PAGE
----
By Susie Steimle

SAN FRANCISCO (KPIX 5) — UPS drivers are raising concerns about overtime.

They worry the holiday rush, could be putting them in danger.

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Some drivers say they are already feeling the pressure of grueling hours.

UPS told KPIX 5 that it expects to deliver roughly 750 million packages between Thanksgiving Day and December 31, 2017.

As more people purchase more products online, delivery drivers are working longer hours to meet the delivery demand.

“Our concerns are safety,” said Joe Cilia, representative of Teamsters Union 2785.

As brown paper packages begin to pile up in our doorways this December they come with some strings attached, at least for the drivers dropping them off.

On Friday, UPS workers in San Francisco learned they could be working up to 70 hours in an eight-day period this holiday season.

That’s up from 60 hours in years past.

UPS Driver Eric Del Castillo said, “We basically go home, eat and get in bed and fall asleep. Some guys out here don’t even take a shower cause they’re so tired. They get in there and just go to bed.”

Drivers like Del Castillo say this could be dangerous.

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“We’re already working 60 hours a week and you know, we’re already fatigued,” Del Castillo said.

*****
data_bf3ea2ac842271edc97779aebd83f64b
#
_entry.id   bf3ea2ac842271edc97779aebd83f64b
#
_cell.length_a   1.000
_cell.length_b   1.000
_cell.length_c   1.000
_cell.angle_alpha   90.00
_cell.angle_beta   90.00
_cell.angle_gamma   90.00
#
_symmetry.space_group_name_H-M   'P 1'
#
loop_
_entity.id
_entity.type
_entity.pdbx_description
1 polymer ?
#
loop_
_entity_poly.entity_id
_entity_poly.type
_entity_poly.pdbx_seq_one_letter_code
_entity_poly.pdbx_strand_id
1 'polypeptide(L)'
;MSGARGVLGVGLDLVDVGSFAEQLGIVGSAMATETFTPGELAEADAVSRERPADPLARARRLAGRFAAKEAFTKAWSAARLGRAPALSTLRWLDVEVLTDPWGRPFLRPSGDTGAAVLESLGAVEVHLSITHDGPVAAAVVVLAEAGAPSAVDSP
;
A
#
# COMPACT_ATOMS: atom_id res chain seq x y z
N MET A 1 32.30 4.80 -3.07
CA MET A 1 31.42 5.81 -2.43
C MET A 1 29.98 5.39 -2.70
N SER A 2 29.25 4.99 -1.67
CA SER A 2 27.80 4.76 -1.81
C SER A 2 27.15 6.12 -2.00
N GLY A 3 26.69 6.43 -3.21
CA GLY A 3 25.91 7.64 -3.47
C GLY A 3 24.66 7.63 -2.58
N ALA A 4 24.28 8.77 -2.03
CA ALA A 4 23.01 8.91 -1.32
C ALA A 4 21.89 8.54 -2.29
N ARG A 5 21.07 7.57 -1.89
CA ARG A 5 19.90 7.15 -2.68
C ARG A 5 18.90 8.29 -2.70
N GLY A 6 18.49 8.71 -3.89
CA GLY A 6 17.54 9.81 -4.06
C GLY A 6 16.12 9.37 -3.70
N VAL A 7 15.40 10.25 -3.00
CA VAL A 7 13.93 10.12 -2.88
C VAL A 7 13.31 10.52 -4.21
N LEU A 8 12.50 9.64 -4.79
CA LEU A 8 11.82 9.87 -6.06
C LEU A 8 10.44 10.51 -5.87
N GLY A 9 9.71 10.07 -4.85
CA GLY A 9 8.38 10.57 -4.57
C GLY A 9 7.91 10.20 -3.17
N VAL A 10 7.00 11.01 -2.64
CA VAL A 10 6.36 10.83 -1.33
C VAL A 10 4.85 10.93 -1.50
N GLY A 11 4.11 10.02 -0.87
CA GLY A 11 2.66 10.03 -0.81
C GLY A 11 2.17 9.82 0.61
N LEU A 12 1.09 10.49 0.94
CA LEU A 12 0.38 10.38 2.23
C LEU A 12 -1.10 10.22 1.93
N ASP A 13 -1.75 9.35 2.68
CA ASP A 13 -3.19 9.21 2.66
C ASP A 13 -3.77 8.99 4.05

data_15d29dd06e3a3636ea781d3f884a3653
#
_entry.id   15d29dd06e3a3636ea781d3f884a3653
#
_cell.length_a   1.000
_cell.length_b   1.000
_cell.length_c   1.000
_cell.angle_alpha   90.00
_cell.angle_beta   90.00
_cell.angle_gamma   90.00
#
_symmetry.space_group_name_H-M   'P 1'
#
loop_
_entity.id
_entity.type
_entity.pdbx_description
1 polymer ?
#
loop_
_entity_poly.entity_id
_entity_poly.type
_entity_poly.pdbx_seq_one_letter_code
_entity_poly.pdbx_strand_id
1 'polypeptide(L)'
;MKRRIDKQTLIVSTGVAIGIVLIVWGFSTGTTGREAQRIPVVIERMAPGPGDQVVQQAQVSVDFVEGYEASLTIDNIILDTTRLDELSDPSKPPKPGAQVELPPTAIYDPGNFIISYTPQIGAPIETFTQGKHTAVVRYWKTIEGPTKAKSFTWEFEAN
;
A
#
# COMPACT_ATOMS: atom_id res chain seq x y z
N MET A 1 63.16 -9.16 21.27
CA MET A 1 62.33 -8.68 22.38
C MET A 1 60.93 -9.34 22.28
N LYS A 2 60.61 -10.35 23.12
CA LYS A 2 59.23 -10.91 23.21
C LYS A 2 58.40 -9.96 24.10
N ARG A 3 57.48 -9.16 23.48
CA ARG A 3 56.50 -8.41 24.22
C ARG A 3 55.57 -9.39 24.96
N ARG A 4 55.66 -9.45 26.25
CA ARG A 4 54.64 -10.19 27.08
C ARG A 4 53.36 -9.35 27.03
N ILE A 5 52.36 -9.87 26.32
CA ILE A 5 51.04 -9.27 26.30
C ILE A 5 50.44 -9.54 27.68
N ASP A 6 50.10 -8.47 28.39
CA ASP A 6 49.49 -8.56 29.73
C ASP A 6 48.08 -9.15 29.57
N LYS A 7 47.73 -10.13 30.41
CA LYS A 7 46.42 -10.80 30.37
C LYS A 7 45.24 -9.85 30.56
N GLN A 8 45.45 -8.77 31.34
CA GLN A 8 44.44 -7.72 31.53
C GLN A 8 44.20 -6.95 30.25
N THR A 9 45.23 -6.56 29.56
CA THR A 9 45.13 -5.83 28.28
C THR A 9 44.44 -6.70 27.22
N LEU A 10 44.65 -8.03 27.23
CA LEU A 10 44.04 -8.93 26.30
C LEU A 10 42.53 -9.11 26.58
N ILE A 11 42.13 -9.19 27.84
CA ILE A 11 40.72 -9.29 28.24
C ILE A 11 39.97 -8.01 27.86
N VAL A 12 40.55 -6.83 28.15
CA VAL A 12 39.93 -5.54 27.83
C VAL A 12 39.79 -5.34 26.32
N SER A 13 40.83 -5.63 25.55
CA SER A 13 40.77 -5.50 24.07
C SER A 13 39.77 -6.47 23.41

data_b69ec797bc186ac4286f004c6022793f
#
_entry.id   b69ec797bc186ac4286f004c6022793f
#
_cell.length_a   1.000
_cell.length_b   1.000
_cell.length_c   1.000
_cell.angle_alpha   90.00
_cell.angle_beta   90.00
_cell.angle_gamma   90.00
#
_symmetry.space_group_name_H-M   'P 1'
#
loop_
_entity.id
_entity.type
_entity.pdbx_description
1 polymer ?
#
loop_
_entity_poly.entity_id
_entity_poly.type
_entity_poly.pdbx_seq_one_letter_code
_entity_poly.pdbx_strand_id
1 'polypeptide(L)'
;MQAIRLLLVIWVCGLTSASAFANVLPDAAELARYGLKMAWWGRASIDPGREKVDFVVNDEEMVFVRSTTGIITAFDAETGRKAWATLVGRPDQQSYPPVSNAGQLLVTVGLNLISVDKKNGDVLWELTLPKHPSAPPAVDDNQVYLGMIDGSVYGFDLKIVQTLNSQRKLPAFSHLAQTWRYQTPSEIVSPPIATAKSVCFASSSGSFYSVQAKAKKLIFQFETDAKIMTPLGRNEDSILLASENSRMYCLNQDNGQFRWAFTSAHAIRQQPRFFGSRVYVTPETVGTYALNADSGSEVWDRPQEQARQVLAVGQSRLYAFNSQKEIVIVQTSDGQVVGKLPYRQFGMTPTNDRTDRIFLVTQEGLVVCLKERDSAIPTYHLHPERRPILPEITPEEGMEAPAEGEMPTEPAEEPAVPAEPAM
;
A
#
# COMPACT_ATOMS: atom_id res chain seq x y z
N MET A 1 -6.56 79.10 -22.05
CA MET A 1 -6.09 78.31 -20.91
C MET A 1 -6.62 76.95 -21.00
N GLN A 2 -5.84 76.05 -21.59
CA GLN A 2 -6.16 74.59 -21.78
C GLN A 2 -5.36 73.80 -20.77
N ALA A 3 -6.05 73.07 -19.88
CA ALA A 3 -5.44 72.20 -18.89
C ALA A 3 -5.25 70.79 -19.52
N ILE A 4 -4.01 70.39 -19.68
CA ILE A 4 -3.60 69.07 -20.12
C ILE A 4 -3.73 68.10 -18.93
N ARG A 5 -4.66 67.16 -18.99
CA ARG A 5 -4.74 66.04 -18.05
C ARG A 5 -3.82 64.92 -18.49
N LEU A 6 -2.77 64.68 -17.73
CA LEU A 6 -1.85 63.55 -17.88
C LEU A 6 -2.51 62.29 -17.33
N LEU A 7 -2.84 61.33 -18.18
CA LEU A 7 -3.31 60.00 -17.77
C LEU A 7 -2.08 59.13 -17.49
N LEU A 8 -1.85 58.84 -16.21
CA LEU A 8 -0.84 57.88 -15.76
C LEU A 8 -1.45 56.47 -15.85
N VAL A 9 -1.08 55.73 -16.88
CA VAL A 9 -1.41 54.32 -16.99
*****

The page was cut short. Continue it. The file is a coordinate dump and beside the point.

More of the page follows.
UPS released this statement:

“Our employees’ scheduled work week is in compliance with Department of Transportation requirements. Union-represented employees are paid time and one-half for work above 40 hours per week.”

Union representative Joe Cilia said, “You have to follow their instructions. If you don’t follow their instructions that could lead to discipline, up to and including discharge.”

Cilia says overtime is a year-round problem. In fact, he has employees regularly filing overtime grievances.

Jimmy Lam was one of them. He filed three excessive overtime grievances with UPS.

Lam showed up to work in June and took the life of three coworkers before turning the gun on himself.

Drivers say the job is stressful. Cilia wants to make sure this already challenging time of year doesn’t put drivers in unsafe situations.

Cilia said, “If they are stressed and overworked they need to call off and rest so that their heads are straight and that they’re driving safe on the streets.”

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UPS says its workers can expect to be on the hook for these 70 hours between now and January 5, 2018.